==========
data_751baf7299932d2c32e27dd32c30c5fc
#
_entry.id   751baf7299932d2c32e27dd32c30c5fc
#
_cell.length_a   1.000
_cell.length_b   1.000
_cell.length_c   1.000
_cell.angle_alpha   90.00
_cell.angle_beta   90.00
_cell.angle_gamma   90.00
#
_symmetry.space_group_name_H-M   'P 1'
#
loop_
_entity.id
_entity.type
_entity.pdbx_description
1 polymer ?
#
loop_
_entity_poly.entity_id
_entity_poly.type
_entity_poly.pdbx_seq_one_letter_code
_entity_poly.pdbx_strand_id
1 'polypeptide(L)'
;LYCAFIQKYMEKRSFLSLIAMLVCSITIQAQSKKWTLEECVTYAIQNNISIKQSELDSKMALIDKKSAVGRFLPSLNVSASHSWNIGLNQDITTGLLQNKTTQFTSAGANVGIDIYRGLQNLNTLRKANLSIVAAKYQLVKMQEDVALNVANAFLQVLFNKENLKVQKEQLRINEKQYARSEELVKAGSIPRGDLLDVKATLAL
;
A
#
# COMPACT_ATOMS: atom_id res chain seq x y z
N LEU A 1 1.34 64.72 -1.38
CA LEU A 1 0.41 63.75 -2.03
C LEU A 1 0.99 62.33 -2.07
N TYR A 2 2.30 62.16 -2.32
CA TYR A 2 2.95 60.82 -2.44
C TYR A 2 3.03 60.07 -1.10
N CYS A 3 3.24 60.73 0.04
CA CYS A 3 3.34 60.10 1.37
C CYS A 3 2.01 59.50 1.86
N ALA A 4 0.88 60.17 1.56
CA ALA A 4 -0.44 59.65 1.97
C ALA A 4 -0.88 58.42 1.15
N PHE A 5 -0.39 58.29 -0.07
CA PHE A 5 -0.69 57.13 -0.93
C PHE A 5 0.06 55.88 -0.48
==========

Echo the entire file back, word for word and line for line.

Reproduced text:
data_751baf7299932d2c32e27dd32c30c5fc
#
_entry.id   751baf7299932d2c32e27dd32c30c5fc
#
_cell.length_a   1.000
_cell.length_b   1.000
_cell.length_c   1.000
_cell.angle_alpha   90.00
_cell.angle_beta   90.00
_cell.angle_gamma   90.00
#
_symmetry.space_group_name_H-M   'P 1'
#
loop_
_entity.id
_entity.type
_entity.pdbx_description
1 polymer ?
#
loop_
_entity_poly.entity_id
_entity_poly.type
_entity_poly.pdbx_seq_one_letter_code
_entity_poly.pdbx_strand_id
1 'polypeptide(L)'
;LYCAFIQKYMEKRSFLSLIAMLVCSITIQAQSKKWTLEECVTYAIQNNISIKQSELDSKMALIDKKSAVGRFLPSLNVSASHSWNIGLNQDITTGLLQNKTTQFTSAGANVGIDIYRGLQNLNTLRKANLSIVAAKYQLVKMQEDVALNVANAFLQVLFNKENLKVQKEQLRINEKQYARSEELVKAGSIPRGDLLDVKATLAL
;
A
#
# COMPACT_ATOMS: atom_id res chain seq x y z
N LEU A 1 1.34 64.72 -1.38
CA LEU A 1 0.41 63.75 -2.03
C LEU A 1 0.99 62.33 -2.07
N TYR A 2 2.30 62.16 -2.32
CA TYR A 2 2.95 60.82 -2.44
C TYR A 2 3.03 60.07 -1.10
N CYS A 3 3.24 60.73 0.04
CA CYS A 3 3.34 60.10 1.37
C CYS A 3 2.01 59.50 1.86
N ALA A 4 0.88 60.17 1.56
CA ALA A 4 -0.44 59.65 1.97
C ALA A 4 -0.88 58.42 1.15
N PHE A 5 -0.39 58.29 -0.07
CA PHE A 5 -0.69 57.13 -0.93
C PHE A 5 0.06 55.88 -0.48